Plant Parasites of Europe

leafminers, galls and fungi

Trifurcula cryptella

Trifurcula cryptella (Stainton, 1856)

wood lotus pigmy

Trifurcula cryptella: mines on Lotus corniculatus

Lotus corniculatus, Belgium, prov. Limbourg, Gellik © Steve Wullaert

Trifurcula cryptella: cocoon

cocoon – pupation is external

Trifurcula cryptella mine on Coronilla varia

Coronilla varia, France, dép. Savoie; from van Nieukerken (2007b)

Trifurcula cryptella mine on Lotus corniculatus

Lotus corniculatus, Losser; ex coll. Sjaak Koster


Oviposition at the leaf underside. The mine begins as a long corridor with a very broad, green frass line. This corridor suddenly widens into a broad blotch, that in the end may occupy almost an entire leaflet. The blotch generally begins in the leaf base, and it is here that most frass is concentrated. Shortly before pupation the larva leaves its mine through an exit slit in the lower epidermis. After the mine has been vacated the leaflet drops off. Most mines in the terminal leaflet Compton (1981a).

host plants

Fabaceae, oligophagous

Anthyllis montana; Coronilla coronata; Hippocrepis comosa, emerus & subsp. emeroides; Lotus corniculatus, hispidus, pedunculatus; Securigera varia.

Moreover Dorycnium and Trifolium are mentioned (Hering, 1957a; Szőcs, 1977a) but this is not confirmed by van Nieukerken (2007b).


Most larvae in July, but they may be found as late as October (Johansson ao, 1990a).


BE recorded (Wullaert (2015a).

NE recorded (Kuchlein & de Vos, 1999a;, 2009).

LUX not recorded (Fauna Europaea, 2009).

distribution within Europe

From Scandinavia to the Iberian Peninsula, Italy, and Greece, and from Ireland to Poland and Bulgaria (Fauna Europaea, 2009).


The larva is pale yellow, looks green in the mine; it lies dorsum upwards. The larva is described by Johansson ao (1990a); thorax dorsally with 13, 11, and 9 pairs of setae per segment, respectively.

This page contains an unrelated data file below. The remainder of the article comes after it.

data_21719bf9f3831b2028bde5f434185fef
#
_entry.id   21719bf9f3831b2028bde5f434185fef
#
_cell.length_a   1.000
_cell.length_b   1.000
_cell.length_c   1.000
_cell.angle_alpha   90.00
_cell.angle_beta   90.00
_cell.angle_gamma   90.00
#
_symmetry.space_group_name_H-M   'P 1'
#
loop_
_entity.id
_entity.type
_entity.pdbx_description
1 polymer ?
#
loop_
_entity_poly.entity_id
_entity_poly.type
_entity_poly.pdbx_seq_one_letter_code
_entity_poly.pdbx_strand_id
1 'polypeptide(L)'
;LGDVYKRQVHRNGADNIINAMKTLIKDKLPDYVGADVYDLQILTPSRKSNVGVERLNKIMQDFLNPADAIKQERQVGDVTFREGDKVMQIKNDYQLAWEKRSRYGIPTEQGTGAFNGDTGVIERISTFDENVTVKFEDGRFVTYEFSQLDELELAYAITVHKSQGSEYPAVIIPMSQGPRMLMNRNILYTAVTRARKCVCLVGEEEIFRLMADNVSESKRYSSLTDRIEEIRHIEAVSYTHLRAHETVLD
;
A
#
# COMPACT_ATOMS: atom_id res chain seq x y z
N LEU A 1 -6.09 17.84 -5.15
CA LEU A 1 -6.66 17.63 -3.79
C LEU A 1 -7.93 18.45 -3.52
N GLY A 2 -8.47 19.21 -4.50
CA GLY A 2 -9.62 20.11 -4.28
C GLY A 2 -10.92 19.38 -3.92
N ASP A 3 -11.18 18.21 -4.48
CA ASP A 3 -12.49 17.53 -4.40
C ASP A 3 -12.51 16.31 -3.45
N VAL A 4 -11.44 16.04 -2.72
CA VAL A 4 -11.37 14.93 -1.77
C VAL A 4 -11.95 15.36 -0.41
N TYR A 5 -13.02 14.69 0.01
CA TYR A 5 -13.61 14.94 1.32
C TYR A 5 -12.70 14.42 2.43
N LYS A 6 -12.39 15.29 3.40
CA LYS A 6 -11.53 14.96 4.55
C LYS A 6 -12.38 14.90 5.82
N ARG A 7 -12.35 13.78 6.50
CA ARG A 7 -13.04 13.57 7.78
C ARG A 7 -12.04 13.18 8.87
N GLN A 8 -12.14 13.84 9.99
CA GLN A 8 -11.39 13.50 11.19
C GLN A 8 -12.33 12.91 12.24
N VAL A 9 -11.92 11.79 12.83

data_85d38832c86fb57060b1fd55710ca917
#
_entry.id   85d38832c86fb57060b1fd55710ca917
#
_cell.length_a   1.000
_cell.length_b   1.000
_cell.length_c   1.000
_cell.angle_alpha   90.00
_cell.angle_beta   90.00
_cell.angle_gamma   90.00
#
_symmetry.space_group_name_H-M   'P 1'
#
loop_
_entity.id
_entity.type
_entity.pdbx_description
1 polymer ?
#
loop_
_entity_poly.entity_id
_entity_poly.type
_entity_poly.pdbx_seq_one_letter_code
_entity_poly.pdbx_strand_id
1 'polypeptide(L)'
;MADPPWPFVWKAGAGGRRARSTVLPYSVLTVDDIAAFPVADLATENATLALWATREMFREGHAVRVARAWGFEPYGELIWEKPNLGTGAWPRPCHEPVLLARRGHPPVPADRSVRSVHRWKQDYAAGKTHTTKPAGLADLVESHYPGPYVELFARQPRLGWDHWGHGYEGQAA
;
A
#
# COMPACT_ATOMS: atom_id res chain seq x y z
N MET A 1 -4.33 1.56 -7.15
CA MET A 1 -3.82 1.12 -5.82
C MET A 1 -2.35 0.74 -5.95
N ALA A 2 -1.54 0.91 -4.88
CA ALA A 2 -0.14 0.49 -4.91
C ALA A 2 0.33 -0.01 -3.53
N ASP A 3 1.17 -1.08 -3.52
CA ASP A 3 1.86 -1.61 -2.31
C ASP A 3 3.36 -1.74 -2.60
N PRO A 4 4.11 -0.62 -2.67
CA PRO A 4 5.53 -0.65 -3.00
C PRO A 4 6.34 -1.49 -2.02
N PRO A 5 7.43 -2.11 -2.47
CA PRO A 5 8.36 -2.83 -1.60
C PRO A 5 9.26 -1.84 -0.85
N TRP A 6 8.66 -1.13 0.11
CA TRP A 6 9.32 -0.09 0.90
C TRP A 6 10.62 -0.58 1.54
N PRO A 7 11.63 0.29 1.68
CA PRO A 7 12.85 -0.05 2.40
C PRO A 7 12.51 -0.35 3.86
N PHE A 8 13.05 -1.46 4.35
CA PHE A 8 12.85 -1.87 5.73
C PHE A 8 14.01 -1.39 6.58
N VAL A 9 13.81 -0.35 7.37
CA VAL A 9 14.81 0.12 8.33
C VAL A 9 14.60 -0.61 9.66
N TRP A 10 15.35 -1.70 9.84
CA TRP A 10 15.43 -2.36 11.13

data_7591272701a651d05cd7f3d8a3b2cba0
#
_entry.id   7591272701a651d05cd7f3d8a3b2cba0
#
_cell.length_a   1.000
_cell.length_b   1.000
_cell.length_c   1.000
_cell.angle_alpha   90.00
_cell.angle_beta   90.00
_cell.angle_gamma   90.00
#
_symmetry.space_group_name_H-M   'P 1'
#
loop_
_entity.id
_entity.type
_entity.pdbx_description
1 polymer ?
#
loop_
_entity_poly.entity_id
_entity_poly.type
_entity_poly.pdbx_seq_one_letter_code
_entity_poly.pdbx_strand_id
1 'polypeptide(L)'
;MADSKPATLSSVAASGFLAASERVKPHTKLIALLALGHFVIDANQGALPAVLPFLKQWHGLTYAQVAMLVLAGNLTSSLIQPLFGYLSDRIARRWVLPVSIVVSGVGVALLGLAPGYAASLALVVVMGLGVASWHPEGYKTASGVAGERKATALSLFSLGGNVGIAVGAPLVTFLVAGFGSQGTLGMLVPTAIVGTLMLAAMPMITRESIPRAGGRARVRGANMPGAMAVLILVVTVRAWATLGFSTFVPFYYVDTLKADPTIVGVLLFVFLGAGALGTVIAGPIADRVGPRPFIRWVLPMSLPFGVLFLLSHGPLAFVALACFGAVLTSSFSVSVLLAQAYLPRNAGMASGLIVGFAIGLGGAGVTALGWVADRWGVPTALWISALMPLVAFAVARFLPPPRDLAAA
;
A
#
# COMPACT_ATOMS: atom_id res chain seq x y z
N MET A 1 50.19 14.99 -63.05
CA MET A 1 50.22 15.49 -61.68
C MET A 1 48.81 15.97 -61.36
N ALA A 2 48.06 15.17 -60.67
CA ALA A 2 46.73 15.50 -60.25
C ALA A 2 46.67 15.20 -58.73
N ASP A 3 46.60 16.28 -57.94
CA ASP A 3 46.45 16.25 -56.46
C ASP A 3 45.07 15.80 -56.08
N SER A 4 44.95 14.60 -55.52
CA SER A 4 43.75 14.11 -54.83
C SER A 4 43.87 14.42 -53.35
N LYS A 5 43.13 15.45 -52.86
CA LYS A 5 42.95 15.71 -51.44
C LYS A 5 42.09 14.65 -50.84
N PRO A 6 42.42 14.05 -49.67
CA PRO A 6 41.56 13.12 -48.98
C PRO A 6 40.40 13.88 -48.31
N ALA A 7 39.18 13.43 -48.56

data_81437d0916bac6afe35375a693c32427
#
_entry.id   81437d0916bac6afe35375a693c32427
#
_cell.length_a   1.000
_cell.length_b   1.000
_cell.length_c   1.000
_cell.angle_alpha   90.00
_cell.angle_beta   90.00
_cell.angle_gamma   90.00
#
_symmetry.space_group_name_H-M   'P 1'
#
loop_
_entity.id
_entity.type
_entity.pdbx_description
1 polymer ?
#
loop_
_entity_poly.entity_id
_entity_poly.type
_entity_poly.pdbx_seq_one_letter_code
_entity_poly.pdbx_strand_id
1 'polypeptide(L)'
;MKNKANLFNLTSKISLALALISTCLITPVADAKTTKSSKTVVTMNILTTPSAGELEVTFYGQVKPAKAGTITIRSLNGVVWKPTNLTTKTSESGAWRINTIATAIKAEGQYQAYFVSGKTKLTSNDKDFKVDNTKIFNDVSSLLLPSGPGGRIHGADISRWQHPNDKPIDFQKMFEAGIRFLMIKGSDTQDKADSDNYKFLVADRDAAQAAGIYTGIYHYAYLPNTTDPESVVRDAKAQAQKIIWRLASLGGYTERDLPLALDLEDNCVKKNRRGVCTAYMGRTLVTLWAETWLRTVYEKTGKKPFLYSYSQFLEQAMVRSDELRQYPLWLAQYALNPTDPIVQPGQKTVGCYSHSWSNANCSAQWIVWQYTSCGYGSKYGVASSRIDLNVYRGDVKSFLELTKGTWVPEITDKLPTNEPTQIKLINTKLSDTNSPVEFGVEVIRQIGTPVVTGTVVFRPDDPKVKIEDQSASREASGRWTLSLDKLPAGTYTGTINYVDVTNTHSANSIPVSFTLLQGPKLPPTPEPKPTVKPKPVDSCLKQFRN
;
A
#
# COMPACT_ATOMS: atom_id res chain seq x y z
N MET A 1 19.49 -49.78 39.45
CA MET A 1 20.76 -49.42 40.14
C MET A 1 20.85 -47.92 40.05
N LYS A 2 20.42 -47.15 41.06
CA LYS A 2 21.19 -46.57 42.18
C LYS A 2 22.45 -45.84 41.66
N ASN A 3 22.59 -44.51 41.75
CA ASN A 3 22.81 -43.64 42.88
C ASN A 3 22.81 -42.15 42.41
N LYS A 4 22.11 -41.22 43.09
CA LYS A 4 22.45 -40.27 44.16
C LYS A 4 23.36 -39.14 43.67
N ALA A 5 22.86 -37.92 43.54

Nepticula, Stigmella, Levarchama cryptella.

parasitoids, predators

Hemiptarsenus ornatus.


In the Netherlands a species of chalk grasslands (Kuchlein ao, 1988a), but Johansson ea (1990a) write that in Scandinavia the preferred hostplants are growing between high grass in forest landscapes.

A possible additional difference with T. eurema could be the colour of the frass: black in cryptella, brown in eurema (Emmet, 1983a). If this distinction is constant still has to be sorted out. [Hering (1967a) describes the frass as black in both species.]

John Langmaid (UK) found that about 20% of the specimens pupated within the mine. Perhaps this concerned parasitised larvae, displaying abnormal behaviour.


Beiger (1980a), Bengtsson (2008a), Borkowski (1969a), Compton (1981a), Emmet (1983), Gustafsson (1985a), Hartig (1939a), Hering (1957a, 1960a, 1967a), Huemer (2005a), Johansson ao (1990a), Klimesch (1936a, 1940a, 1942a, 1950c, 1951a, 1956c, 1958c, 1975a), Kuchlein & Donner (1993a), Kuchlein & de Vos (1999a), Kuchlein ao (1988a), Kurz (2016a), A Laštuvka & A Laštuvka (1997a, 2014a), van Nieukerken (1982a, 1986a, 2007b), van Nieukerken, Biesenbaum & Wittland (2010a), van Nieukerken, Gielis, Huisman ao (1993a), van Nieukerken, Laštuvka & Laštuvka (2004a, 2006a), Parenti & Varalda (2000a), Robbins (1991a), Skala (1939a), Steuer (1988a, 1995a), Szőcs (1977a, 1981a), Walczak (2011a), Wullaert (2015a).

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